March 19, 2001
By Howard Reich
Live performance reveals raw
beauty of Weston mixing with Moroccans
Randy Weston and Gnawa Musicians of Morocco
at Symphony Center
When a brilliant jazz
artist explores the sounds of another culture, he can change the course of
Consider trumpeter Dizzy Gillespie's collaborations
in the 1940s with Cuban percussionist Chano Pozo, which yielded
provocative new ideas in large-ensemble Latin jazz. Or the Art Ensemble of
Chicago's experiments with ancient African instrumentation and ritual in
the 1960s, which helped redefine avant-garde jazz.
It's still too early to determine exactly how much influence pianist Randy
Weston's work with the Master Gnawa Musicians of Morocco will have on the
art of jazz improvisation. But considering that Weston has been
collaborating with the Gnawa - the age-old black healer musicians of
Morocco - since the mid-1980s, a period in which "world music" has become
increasingly popular, Weston's model may prove to have been
At the very least, his extraordinary performance over the weekend in
Symphony Center with the Gnawa Musicians of Morocco illuminated the power
of this collaboration in ways that a mere recording could not. For as
alluring as these artists sounded on Weston's "The
Splendid Master Gnawa Musicians of Morocco" disc of 1994
(on the Antilles label), the
recording barely hinted at the sonic power and ceremonial beauty of this
work in live performance.
For starters, the ancient art of the Gnawa Musicians of Morocco seamlessly
merges elements of musical improvisation, religious ritual and loosely
choreographed movement. Like a cantor in the Hebraic tradition, the Gnawa
stands as both a musical and spiritual figure in Morocco's Islamic
religious culture. (The tradition merged with Islam several hundred years
ago.) To hear the Gnawa musicians sing their incantatory phrases (which
offer praise to God) while they swerve and sway is to realize anew that
this music is not created for the purpose of entertainment. On the
contrary, it's a profound expression of faith and healing, its sequences
of pitches continuously repeated to trancelike effect.
Yet this is hardly a simplistic prayer music. In fact, when dispatched by
the Gnawa Musicians of Morocco, it emerged as nothing less than a
virtuoso's art. The vocal lines alone, which are as complex as they are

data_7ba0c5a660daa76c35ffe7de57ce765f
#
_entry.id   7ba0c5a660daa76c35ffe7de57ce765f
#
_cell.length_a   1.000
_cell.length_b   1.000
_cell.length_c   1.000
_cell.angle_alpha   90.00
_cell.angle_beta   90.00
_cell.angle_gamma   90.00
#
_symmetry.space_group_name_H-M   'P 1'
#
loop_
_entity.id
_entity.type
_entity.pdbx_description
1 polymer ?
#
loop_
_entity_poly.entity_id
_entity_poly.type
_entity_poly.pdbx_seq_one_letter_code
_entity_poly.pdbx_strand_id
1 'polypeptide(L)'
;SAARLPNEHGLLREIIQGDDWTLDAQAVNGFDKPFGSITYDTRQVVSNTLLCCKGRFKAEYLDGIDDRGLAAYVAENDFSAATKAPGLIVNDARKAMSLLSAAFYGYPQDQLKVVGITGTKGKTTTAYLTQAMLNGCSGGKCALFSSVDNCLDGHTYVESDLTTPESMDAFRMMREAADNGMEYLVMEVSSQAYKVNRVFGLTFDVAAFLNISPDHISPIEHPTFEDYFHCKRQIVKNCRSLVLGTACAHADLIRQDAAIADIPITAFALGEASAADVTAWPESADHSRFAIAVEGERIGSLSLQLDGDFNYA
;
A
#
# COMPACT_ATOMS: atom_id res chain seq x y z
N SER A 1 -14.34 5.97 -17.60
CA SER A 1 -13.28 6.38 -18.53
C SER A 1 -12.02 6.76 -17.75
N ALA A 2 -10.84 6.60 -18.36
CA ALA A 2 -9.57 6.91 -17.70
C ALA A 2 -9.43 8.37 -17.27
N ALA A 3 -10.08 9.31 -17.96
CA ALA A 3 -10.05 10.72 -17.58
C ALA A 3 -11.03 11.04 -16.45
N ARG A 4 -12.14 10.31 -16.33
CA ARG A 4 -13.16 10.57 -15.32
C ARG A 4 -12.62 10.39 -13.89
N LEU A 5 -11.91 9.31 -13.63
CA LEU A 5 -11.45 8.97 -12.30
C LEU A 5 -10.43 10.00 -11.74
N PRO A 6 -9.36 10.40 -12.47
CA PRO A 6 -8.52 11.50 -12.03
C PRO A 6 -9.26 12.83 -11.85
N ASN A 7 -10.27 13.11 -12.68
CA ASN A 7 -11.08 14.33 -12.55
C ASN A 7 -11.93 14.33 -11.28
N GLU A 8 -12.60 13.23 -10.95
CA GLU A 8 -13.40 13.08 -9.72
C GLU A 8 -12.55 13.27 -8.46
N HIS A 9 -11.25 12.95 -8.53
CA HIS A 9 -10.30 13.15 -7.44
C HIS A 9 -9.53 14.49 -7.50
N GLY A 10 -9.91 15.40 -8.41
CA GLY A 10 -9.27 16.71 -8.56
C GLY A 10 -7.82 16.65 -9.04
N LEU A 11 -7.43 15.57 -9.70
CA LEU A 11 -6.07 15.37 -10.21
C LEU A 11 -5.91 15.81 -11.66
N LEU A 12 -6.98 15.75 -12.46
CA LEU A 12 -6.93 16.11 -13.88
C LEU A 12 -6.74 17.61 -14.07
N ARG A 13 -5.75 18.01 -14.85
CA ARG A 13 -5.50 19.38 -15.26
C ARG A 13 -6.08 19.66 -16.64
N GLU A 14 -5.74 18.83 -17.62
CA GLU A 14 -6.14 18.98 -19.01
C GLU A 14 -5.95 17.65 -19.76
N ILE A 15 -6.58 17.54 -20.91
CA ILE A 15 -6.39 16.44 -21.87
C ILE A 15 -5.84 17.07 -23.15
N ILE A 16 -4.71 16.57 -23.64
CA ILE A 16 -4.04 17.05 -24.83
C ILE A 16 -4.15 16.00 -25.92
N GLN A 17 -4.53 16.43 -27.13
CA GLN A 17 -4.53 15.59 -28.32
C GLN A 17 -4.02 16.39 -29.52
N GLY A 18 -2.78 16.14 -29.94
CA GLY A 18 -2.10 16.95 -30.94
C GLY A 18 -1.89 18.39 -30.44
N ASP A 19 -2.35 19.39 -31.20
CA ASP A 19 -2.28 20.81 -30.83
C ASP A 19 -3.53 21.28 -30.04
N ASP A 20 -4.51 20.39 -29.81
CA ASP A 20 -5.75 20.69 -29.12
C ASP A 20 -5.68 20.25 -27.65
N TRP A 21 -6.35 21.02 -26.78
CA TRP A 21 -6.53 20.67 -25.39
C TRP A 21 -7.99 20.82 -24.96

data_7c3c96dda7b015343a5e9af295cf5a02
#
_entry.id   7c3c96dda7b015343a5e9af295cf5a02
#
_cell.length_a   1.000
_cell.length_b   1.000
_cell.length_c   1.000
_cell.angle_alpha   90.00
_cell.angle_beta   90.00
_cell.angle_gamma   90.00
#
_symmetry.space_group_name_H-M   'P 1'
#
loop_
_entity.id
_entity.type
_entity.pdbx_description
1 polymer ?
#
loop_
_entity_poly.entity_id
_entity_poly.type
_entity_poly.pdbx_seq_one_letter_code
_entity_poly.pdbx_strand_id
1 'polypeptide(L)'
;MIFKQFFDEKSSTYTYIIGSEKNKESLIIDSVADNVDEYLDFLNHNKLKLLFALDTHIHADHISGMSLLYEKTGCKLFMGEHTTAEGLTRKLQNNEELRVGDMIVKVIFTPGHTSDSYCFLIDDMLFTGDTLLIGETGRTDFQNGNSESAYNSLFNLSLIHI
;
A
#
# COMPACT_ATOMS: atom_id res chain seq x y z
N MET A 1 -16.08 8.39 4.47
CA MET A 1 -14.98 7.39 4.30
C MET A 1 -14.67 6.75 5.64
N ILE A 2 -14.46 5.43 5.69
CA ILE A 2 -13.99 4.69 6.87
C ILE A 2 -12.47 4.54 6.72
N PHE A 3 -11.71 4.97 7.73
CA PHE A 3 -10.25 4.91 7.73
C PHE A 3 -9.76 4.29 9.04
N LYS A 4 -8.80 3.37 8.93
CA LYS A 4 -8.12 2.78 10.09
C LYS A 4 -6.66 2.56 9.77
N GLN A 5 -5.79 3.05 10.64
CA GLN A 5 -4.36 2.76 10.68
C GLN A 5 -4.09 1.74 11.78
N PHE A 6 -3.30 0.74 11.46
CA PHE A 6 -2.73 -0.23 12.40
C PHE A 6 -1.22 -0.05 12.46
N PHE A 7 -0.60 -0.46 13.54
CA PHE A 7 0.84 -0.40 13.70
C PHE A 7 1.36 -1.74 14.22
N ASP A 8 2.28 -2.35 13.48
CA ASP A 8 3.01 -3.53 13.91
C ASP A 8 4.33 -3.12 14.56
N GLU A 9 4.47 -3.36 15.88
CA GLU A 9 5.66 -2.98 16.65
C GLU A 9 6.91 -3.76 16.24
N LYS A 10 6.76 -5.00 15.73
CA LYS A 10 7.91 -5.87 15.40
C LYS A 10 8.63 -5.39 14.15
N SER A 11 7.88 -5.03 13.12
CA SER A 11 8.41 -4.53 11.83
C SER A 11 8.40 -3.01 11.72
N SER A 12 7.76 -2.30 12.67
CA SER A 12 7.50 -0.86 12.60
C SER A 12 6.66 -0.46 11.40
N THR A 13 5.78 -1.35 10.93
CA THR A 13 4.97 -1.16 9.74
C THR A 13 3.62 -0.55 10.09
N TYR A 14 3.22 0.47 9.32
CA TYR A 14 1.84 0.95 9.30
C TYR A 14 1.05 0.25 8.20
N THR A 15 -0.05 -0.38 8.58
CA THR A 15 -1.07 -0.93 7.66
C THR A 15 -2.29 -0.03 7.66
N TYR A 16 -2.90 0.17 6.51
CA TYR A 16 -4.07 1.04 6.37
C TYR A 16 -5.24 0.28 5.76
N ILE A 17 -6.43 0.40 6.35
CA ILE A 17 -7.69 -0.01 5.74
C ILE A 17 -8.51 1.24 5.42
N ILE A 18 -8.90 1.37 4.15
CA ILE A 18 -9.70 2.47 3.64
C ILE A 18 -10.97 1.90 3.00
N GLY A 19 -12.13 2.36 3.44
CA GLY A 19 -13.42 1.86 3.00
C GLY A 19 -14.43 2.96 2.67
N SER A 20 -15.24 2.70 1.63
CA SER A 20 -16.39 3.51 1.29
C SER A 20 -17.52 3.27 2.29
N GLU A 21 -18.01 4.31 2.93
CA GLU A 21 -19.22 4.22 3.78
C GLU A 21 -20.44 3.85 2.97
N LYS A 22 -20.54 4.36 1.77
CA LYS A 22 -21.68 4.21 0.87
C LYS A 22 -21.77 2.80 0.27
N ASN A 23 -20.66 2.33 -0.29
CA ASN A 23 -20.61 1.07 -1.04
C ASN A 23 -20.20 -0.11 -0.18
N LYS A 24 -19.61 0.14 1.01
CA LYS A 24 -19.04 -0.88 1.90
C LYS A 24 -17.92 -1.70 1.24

melismatic, rendered Western major and minor scales juvenile by
comparison. Add to this the percussive backbeats of a castanet-like
instrument called the kakobar, a traditional African drum named the T'bel
and a plucked instrument called the hag'houge, and you had more subtle
layers of pitch, rhythm and line than the ear fully could absorb in a
The music-making became all the more intriguing when the Gnawa musicians
shared the microphones with
Weston's African Rhythms jazz quintet. All at once, two
African-derived musical idioms - African-American jazz and traditional
Gnawa music of Morocco - were speaking to one another. To be sure, each
contingent made slight compromises to be able to converse with the other.
The Gnawa musicians, for instance, adjusted their pitch slightly to suit
the Western, well-tempered tuning of Weston's piano. Weston and
Talib Kibwe, meanwhile, avoided chordal harmony, which has no place in
the Gnawa music of Morocco.
Yet when the two ensembles focused on common musical elements – creating
chant-like melody and free-floating, non-metered rhythm - the effect
proved sublime. With Weston's rhythm section embellishing the work of the
Gnawa players, Kibwe telegraphing two-note phrases and Weston playing the
spacious intervals that musicians call "open fourths" and "open fifths,"
listeners heard a glorious merger of two related musical cultures.
Granted, the concert did not offer as large a contingent of Gnawa
musicians as heard on the aforementioned recording. Yet this was an
ambitious undertaking nonetheless, and the audience Friday night at
Symphony Center paid rapt attention.
Whether Weston was presiding over a small-group jazz version of "Blue
Moses" (based on Gnawa music of Morocco) or revisiting the "African
Sunrise" composition originally commissioned by the Chicago Jazz Festival,
he sounded consistently magisterial.
Reprinted with permission Copyright (c) 2006
Tribune and Howard Reich